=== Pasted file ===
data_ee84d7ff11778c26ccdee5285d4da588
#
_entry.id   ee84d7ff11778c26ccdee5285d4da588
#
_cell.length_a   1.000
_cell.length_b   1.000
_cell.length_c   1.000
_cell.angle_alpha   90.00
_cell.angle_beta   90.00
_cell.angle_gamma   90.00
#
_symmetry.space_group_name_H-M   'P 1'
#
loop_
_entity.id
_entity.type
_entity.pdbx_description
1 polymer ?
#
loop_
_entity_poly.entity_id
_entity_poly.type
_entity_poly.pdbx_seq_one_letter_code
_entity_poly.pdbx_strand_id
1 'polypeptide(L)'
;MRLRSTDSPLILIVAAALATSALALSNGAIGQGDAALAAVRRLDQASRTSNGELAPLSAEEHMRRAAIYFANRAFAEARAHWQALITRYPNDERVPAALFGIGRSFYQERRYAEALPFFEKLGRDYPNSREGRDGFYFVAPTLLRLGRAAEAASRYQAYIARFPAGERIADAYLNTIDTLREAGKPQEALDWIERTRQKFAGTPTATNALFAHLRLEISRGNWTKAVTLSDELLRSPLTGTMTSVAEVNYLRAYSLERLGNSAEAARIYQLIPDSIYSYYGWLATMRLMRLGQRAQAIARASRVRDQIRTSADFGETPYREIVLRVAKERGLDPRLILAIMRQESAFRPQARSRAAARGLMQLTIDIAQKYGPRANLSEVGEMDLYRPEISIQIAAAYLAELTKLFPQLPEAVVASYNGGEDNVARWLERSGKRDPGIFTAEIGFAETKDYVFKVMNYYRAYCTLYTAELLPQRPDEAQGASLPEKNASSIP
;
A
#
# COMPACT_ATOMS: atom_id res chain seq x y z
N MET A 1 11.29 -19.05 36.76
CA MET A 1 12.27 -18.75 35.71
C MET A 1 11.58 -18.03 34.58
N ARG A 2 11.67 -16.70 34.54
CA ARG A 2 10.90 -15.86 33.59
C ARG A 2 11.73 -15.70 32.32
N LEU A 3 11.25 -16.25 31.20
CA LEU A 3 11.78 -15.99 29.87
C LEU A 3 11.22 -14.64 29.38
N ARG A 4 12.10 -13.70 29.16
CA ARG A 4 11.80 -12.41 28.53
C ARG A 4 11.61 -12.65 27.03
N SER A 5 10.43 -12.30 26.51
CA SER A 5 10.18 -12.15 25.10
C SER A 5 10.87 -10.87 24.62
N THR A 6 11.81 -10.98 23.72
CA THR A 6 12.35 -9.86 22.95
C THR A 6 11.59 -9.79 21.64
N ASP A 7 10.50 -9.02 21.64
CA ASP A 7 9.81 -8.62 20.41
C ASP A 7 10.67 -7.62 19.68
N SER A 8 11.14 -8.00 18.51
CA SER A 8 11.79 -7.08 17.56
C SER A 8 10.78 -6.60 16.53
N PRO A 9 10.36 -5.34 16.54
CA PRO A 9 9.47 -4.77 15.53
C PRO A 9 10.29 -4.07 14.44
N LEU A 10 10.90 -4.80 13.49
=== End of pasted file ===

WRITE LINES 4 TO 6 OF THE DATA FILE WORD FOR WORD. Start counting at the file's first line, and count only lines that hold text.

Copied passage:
#
_cell.length_a   1.000
_cell.length_b   1.000